Examples of the surface activating agent are a glycol such as ethylene glycol or glycerin; an organic acid such as maleic acid or adipic acid; an amine compound such as an amine, an amino acid, an organic acid salt of an amine, or a halogen salt of an amine; and an inorganic acid or an inorganic acid salt. It dissolves and removes surface foreign matter such as oxides from the surface of the molten electrically conductive particles 3 b, the surface of the lands 11, and the surface of the electrode pads 21.

The surface activating agent preferably has a boiling point which is higher than the melting point of the electrically conductive particles 3 b, and it preferably evaporates at a temperature lower than the highest temperature during heat treatment for carrying out bonding of opposing electrodes. The content of the surface activating agent in the electrically conductive adhesive 1 b is preferably at most 20 weight percent and more preferably at most 10 weight percent.

Examples of the curing agent are dicyandiamide and imidazole. It promotes the curing of the epoxy resin.

Electrical connection of opposing electrodes using the electrically connecting adhesive explained above is not limited to use in chip bonding such as bonding of the electrode pads 21 on a semiconductor chip 20 to lands 11 on a substrate 10. Namely, it can be utilized for various types of electrical bonding such as bonding to the surface of the substrate 10 on the side opposite from the side on which lands 11 are formed, joining of electronic parts such as optical parts to a substrate 10, and mounting a TCP (tape carrier package) for a liquid crystal display. In particular, if an electrically conductive adhesive containing electrically conductive particles 3 b having a low melting point is used, it can be applied to electronic parts having a low resistance to heat such as light emitting diodes and light receiving optical elements. In addition, when bonding of optical elements is carried out by the above-described method, there is no occurrence of an opaque area, so transparency can be guaranteed.

In this manner, the method of electrically connecting opposing electrodes explained above can be used for various types of terminals for connecting to the exterior such as electrodes provided on a semiconductor chip, electrodes of all types of electronic parts such as optical parts and discrete parts, and electrodes provided on circuit substrates.

EXAMPLES

Examples of the present invention will be explained based on FIGS. 4-10. In these examples, an alloy having a Sn-48In composition was used as electrically conductive particles contained in an electrically conductive adhesive, and a thermosetting resin was used as a resin, but the present invention is not limited to these.

Differential Thermal Analysis (DSC)

DSC (Differential Scanning Calorimeter) analysis was performed on the following electrically conductive particles and resins used in an electrically conductive adhesive as well as on the electrically conductive adhesive. An analyzer made by Perkin Elmer (Model DSC-7) was used as an analyzer.

(1) Electrically Conductive Particles

An alloy having a composition of Sn-48In was used as electrically conductive particles. DSC analysis was performed at a rate of temperature increase of 5° C. per second. The results are shown in FIG. 4. From analysis of FIG. 4, it was determined that the temperature at the start of melting of the alloy was 115.93° C. and the temperature of the peak of the spectrum was 119.45° C.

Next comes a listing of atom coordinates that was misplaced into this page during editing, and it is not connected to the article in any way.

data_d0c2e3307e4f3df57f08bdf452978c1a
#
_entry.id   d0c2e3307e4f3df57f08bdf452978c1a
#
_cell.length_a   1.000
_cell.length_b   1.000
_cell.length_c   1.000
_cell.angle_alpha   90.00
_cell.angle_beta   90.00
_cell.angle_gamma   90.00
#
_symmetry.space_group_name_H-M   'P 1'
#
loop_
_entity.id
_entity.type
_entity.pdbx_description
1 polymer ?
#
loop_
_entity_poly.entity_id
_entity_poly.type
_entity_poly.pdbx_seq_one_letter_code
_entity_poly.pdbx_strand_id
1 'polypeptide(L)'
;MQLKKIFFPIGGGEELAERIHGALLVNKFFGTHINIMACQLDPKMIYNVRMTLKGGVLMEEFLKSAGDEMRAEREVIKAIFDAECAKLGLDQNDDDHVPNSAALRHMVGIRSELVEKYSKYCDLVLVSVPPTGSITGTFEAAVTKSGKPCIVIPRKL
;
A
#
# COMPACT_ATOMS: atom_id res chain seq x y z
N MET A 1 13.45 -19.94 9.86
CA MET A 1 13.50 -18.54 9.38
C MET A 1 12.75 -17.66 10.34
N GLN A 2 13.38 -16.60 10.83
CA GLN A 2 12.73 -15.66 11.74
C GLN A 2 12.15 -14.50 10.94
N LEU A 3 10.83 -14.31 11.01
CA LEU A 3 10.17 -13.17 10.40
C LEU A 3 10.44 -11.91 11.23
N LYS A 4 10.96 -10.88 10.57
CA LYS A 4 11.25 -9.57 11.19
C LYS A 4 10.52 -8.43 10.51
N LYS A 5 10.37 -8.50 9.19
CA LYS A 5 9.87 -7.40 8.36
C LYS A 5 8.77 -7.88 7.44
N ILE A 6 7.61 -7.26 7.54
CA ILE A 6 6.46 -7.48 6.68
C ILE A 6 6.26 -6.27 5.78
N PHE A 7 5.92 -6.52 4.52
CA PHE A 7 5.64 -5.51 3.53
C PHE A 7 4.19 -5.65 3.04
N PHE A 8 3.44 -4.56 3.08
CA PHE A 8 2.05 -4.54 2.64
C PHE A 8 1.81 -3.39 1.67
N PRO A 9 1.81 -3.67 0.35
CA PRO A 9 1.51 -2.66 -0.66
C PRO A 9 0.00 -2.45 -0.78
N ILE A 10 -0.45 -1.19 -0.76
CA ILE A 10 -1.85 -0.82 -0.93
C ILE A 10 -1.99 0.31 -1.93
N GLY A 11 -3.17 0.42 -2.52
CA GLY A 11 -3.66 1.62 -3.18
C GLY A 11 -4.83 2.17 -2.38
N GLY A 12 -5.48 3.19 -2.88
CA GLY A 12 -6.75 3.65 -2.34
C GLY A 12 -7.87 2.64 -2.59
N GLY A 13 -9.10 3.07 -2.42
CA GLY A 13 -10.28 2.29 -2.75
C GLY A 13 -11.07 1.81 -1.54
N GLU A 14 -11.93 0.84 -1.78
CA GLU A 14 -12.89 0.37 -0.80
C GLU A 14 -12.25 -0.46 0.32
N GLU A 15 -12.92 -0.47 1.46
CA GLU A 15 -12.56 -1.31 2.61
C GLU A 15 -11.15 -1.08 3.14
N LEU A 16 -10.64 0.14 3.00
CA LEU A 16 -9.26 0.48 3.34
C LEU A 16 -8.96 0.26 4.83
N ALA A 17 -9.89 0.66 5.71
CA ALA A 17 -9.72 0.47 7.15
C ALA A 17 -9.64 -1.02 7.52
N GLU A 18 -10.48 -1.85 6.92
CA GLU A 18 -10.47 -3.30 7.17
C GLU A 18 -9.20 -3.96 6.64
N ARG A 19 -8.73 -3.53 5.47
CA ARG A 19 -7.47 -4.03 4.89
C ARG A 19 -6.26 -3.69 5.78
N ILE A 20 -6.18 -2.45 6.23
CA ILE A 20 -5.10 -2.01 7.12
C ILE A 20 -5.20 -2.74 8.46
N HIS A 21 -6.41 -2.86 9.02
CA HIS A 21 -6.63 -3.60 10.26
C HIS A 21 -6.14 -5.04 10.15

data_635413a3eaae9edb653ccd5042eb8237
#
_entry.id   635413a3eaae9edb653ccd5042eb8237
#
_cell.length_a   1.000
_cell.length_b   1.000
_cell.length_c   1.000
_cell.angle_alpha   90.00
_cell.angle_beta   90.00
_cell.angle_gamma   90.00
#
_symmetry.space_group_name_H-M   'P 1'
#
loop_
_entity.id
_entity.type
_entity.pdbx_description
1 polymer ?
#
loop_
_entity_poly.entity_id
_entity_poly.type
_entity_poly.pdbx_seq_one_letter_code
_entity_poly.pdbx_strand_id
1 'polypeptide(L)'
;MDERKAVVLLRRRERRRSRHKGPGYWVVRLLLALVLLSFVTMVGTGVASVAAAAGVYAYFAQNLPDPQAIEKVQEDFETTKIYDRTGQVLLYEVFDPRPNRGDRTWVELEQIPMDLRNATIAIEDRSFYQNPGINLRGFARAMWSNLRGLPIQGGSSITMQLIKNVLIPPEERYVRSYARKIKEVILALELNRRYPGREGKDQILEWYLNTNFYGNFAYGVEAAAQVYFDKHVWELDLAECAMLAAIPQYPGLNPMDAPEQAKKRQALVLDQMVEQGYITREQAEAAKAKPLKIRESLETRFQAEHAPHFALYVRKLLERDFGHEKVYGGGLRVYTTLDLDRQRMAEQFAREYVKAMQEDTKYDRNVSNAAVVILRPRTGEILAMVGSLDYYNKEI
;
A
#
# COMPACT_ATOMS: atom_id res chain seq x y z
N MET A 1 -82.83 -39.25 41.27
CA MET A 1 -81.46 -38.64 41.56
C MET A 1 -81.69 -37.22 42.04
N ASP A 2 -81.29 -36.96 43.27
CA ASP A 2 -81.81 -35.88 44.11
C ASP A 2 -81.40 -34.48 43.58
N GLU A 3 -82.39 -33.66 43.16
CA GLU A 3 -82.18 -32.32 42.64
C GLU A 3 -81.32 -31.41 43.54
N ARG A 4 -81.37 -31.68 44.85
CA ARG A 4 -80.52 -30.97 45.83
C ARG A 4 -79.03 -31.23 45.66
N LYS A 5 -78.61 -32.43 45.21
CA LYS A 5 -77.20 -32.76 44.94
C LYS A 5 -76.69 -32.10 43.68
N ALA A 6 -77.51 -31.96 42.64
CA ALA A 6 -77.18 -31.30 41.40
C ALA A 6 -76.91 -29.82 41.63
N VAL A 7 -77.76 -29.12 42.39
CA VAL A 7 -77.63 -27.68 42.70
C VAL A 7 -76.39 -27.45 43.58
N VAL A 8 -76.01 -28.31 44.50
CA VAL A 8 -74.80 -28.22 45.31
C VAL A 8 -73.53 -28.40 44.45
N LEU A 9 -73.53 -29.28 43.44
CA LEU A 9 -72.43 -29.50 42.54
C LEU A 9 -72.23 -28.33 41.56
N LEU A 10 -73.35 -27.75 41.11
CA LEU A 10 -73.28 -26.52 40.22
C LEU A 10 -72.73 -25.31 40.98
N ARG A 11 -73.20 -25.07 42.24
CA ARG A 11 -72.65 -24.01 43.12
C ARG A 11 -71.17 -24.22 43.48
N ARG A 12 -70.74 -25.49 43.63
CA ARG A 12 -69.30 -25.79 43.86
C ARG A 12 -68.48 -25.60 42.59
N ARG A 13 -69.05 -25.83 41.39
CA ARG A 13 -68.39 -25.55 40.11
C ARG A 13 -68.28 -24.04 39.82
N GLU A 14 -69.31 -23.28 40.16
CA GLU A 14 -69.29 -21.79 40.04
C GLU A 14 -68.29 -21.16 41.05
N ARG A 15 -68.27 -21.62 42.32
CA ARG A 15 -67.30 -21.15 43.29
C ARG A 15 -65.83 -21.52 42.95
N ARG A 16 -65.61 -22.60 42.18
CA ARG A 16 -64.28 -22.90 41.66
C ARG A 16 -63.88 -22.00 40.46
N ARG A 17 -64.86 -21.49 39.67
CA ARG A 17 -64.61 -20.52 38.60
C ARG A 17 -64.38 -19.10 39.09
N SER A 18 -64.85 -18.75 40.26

(2) Resin

DSC analysis was carried out at a rate of temperature increase of 5° C. per second on Epicron SR-A (manufactured by Dainippon Ink and Chemicals) as an epoxy resin not having reducing properties and on Penguin Cement RD-0205 (manufactured by Sunstar Giken) as an epoxy resin having reducing properties. The results are shown in FIGS. 5( a) and 5(b), respectively. The temperature at the start of curing of each of the above resins and the temperature at the peak of the spectrum (the peak temperature) were found from analysis of FIGS. 5( a) and 5(b) and are shown in Table 2.

TABLE 2
Temperature at start of Peak temperature
Resin curing (° C.) (° C.)
Epicron SR-A 109.31 125.88
Penguin Cement RD-0205 81.95 140.70

(3) Electrically Conductive Adhesive

An electrically conductive adhesive was prepared by mixing (1) the above-described alloy (0.843 g) and (2) the above-described Epicron SR-A (0.157 g) so that the content by volume of the electrically conductive particles was 50%, and DSC analysis of the electrically conductive adhesive was carried out at a rate of temperature increase of 5° C. per second. The results are shown in FIG. 6. As shown in FIG. 6, the melting temperature of the alloy within this electrically conductive adhesive was at the peak position of the spectrum, which was 119° C., and the results were nearly the same as in FIG. 4.

Example 1

Copper plates measuring 10 mm×10 mm×1 mm were polished with emery paper and then polished with a buff. Surface treatment was then carried out on a pair of the polished plates by deoxidizing with 6% hydrochloric acid and degreasing by ultrasonic cleaning using acetone. Then, a Sn-48In alloy as electrically conductive particles and Epicron SR-A as a resin were mixed to prepare an electrically conductive adhesive in which the content of the electrically conductive particles was 50% by volume. This electrically conductive adhesive was applied to the surface of one of the copper plates, and spacers made of stainless steel spheres were placed on the surface of this copper plate. Then, the other copper plate was placed atop the electrically conductive adhesive applied to the first copper plate, a weight of 100 g was placed atop the second copper plate, and after sitting for several seconds, the weight was removed and the electrically conductive particles within the electrically conductive adhesive in the resulting sample (referred to below as the sample before heating) were observed. The results are shown in FIG. 7.